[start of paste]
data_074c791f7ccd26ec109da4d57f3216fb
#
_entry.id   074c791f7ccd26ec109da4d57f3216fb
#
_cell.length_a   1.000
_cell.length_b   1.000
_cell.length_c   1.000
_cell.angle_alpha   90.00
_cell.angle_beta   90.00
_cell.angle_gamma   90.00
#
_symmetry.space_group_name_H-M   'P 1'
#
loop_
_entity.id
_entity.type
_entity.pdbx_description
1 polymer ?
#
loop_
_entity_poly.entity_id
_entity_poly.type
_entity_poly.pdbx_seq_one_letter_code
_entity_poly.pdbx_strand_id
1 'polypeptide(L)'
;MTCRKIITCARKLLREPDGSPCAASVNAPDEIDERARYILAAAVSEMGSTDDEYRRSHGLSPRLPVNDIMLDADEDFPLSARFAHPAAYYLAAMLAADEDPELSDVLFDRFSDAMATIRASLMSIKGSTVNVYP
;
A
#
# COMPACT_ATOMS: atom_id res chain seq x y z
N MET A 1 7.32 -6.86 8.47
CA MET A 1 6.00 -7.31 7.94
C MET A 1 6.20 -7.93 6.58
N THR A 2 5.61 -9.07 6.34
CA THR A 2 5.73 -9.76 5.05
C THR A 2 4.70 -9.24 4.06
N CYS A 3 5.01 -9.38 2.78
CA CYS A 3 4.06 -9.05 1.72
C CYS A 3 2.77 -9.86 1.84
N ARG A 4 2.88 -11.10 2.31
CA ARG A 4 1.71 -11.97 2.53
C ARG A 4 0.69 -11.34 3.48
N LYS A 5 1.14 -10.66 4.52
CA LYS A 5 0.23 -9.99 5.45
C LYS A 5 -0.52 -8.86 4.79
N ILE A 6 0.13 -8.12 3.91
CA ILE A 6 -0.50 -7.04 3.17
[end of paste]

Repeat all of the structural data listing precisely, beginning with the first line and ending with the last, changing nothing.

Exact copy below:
data_074c791f7ccd26ec109da4d57f3216fb
#
_entry.id   074c791f7ccd26ec109da4d57f3216fb
#
_cell.length_a   1.000
_cell.length_b   1.000
_cell.length_c   1.000
_cell.angle_alpha   90.00
_cell.angle_beta   90.00
_cell.angle_gamma   90.00
#
_symmetry.space_group_name_H-M   'P 1'
#
loop_
_entity.id
_entity.type
_entity.pdbx_description
1 polymer ?
#
loop_
_entity_poly.entity_id
_entity_poly.type
_entity_poly.pdbx_seq_one_letter_code
_entity_poly.pdbx_strand_id
1 'polypeptide(L)'
;MTCRKIITCARKLLREPDGSPCAASVNAPDEIDERARYILAAAVSEMGSTDDEYRRSHGLSPRLPVNDIMLDADEDFPLSARFAHPAAYYLAAMLAADEDPELSDVLFDRFSDAMATIRASLMSIKGSTVNVYP
;
A
#
# COMPACT_ATOMS: atom_id res chain seq x y z
N MET A 1 7.32 -6.86 8.47
CA MET A 1 6.00 -7.31 7.94
C MET A 1 6.20 -7.93 6.58
N THR A 2 5.61 -9.07 6.34
CA THR A 2 5.73 -9.76 5.05
C THR A 2 4.70 -9.24 4.06
N CYS A 3 5.01 -9.38 2.78
CA CYS A 3 4.06 -9.05 1.72
C CYS A 3 2.77 -9.86 1.84
N ARG A 4 2.88 -11.10 2.31
CA ARG A 4 1.71 -11.97 2.53
C ARG A 4 0.69 -11.34 3.48
N LYS A 5 1.14 -10.66 4.52
CA LYS A 5 0.23 -9.99 5.45
C LYS A 5 -0.52 -8.86 4.79
N ILE A 6 0.13 -8.12 3.91
CA ILE A 6 -0.50 -7.04 3.17